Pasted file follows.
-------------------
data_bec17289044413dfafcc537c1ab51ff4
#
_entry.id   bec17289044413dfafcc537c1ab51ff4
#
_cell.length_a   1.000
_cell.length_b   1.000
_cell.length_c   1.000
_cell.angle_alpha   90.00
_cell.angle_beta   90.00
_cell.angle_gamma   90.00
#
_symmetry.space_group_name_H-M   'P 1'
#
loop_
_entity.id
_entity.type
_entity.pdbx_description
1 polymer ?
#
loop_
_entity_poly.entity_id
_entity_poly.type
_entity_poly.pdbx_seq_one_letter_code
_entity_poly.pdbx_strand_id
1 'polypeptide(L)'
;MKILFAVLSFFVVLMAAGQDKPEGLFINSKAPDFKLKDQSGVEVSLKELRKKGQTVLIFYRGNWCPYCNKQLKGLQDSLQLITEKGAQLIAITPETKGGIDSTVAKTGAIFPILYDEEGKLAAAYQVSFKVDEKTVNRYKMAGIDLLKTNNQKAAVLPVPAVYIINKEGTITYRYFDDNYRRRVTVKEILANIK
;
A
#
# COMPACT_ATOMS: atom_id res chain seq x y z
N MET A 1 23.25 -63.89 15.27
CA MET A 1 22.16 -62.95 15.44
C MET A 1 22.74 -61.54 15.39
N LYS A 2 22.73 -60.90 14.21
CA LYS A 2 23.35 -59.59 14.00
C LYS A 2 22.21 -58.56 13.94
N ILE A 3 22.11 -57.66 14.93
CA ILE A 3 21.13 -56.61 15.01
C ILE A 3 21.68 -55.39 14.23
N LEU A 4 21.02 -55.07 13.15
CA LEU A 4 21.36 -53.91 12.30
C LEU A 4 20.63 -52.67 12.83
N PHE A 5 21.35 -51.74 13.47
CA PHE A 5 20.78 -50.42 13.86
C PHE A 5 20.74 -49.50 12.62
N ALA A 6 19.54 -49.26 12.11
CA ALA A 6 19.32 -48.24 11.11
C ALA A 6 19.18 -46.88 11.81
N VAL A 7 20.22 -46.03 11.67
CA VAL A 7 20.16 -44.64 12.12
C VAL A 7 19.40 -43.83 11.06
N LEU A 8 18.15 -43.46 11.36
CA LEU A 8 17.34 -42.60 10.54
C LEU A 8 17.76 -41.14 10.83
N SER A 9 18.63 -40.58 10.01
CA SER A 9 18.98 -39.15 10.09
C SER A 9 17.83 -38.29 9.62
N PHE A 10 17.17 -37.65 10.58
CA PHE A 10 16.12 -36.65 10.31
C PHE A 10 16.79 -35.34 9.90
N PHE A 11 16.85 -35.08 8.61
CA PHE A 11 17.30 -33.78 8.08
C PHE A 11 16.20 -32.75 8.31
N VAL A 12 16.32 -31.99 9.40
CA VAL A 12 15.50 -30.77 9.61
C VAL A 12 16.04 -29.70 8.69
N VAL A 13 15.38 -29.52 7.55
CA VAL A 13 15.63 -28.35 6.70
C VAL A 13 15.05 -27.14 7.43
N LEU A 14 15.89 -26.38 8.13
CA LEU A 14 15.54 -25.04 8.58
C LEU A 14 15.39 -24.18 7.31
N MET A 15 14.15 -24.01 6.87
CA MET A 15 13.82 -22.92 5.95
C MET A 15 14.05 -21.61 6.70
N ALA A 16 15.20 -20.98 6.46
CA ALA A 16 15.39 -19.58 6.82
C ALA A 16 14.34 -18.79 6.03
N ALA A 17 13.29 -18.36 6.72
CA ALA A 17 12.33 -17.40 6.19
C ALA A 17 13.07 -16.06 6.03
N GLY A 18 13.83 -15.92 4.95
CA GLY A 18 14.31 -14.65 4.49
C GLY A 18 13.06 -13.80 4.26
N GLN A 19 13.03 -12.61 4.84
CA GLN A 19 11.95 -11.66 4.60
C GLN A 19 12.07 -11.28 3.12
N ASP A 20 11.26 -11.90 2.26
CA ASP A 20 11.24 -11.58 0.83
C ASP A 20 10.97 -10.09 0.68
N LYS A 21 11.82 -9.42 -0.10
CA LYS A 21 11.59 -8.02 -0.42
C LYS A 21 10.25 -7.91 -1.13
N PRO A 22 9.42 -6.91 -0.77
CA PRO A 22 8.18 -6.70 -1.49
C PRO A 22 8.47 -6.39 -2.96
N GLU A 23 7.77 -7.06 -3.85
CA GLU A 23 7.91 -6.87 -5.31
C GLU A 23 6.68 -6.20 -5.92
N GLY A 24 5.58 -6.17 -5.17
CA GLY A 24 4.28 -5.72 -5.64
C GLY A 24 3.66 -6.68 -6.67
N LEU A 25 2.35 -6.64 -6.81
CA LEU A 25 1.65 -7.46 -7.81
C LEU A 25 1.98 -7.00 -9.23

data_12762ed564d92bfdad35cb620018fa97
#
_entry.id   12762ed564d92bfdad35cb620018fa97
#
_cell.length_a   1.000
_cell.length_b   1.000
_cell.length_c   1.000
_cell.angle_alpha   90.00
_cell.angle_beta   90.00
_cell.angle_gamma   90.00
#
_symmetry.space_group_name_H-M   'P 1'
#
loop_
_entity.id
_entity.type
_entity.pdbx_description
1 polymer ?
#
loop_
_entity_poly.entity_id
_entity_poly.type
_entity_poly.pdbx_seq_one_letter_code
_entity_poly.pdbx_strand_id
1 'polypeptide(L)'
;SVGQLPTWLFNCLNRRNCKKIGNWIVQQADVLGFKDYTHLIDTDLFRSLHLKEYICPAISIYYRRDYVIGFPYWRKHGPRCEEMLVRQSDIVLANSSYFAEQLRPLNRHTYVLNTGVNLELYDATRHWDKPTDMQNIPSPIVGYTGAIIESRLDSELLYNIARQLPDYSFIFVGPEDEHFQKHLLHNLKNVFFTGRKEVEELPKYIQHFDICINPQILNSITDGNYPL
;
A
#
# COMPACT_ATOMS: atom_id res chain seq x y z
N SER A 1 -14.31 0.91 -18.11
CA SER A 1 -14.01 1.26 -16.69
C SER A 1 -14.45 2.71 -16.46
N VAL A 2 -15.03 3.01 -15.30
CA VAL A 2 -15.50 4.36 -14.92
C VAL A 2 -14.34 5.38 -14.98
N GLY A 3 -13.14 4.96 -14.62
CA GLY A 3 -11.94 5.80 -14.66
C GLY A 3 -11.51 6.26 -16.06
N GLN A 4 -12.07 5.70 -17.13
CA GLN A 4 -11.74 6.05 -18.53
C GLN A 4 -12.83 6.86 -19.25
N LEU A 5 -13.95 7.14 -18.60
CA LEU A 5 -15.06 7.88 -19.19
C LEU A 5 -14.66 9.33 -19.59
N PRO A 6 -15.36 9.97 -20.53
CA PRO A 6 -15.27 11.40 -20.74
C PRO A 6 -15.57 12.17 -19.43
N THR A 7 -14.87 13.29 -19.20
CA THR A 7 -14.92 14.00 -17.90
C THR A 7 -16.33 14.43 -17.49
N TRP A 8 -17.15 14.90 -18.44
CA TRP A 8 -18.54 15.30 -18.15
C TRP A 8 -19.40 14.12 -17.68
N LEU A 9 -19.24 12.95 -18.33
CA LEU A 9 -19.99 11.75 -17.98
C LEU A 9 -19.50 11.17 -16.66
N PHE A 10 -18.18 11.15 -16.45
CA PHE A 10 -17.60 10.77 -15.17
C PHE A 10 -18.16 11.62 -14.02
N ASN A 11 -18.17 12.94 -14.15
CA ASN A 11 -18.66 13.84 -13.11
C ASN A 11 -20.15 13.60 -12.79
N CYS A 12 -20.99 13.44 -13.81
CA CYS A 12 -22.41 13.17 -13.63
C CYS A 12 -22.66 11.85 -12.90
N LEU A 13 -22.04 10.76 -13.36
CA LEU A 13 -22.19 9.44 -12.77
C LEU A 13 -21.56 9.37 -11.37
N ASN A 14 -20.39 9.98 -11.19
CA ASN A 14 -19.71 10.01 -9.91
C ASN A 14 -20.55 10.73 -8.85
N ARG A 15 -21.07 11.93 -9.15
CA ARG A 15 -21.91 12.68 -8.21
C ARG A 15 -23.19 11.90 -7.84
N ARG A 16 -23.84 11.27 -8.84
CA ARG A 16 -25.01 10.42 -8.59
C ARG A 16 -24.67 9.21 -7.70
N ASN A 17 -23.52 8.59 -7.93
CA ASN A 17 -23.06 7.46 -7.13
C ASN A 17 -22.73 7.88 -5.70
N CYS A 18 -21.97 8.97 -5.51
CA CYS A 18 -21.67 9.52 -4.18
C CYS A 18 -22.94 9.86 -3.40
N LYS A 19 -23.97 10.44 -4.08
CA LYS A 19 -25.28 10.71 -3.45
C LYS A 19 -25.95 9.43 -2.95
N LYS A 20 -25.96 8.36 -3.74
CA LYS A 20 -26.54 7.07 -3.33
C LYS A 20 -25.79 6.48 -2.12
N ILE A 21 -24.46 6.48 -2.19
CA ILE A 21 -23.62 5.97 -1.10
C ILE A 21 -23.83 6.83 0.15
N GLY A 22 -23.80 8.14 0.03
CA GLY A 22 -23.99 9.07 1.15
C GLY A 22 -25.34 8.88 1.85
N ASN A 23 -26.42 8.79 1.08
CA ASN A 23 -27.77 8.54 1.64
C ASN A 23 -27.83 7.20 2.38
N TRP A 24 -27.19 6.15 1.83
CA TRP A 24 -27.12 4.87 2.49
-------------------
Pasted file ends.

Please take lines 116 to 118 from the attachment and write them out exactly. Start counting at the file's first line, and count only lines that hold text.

#
_symmetry.space_group_name_H-M   'P 1'
#